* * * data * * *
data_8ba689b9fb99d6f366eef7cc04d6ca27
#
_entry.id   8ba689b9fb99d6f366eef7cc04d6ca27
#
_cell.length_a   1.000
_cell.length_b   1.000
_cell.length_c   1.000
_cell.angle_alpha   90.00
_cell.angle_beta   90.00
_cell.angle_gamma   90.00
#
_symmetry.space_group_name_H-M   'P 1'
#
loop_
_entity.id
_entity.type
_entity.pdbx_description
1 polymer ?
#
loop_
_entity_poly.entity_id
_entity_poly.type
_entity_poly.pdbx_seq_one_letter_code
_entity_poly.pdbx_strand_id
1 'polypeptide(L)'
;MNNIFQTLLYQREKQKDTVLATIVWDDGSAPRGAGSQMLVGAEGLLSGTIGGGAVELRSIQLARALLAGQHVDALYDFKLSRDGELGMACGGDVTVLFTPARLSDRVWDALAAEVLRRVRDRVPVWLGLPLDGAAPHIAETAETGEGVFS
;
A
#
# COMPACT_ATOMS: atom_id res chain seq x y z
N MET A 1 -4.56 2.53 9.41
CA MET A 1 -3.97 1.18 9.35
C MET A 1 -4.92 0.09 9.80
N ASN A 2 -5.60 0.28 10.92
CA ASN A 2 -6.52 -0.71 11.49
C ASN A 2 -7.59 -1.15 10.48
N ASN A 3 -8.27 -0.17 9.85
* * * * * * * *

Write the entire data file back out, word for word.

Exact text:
data_8ba689b9fb99d6f366eef7cc04d6ca27
#
_entry.id   8ba689b9fb99d6f366eef7cc04d6ca27
#
_cell.length_a   1.000
_cell.length_b   1.000
_cell.length_c   1.000
_cell.angle_alpha   90.00
_cell.angle_beta   90.00
_cell.angle_gamma   90.00
#
_symmetry.space_group_name_H-M   'P 1'
#
loop_
_entity.id
_entity.type
_entity.pdbx_description
1 polymer ?
#
loop_
_entity_poly.entity_id
_entity_poly.type
_entity_poly.pdbx_seq_one_letter_code
_entity_poly.pdbx_strand_id
1 'polypeptide(L)'
;MNNIFQTLLYQREKQKDTVLATIVWDDGSAPRGAGSQMLVGAEGLLSGTIGGGAVELRSIQLARALLAGQHVDALYDFKLSRDGELGMACGGDVTVLFTPARLSDRVWDALAAEVLRRVRDRVPVWLGLPLDGAAPHIAETAETGEGVFS
;
A
#
# COMPACT_ATOMS: atom_id res chain seq x y z
N MET A 1 -4.56 2.53 9.41
CA MET A 1 -3.97 1.18 9.35
C MET A 1 -4.92 0.09 9.80
N ASN A 2 -5.60 0.28 10.92
CA ASN A 2 -6.52 -0.71 11.49
C ASN A 2 -7.59 -1.15 10.48
N ASN A 3 -8.27 -0.17 9.85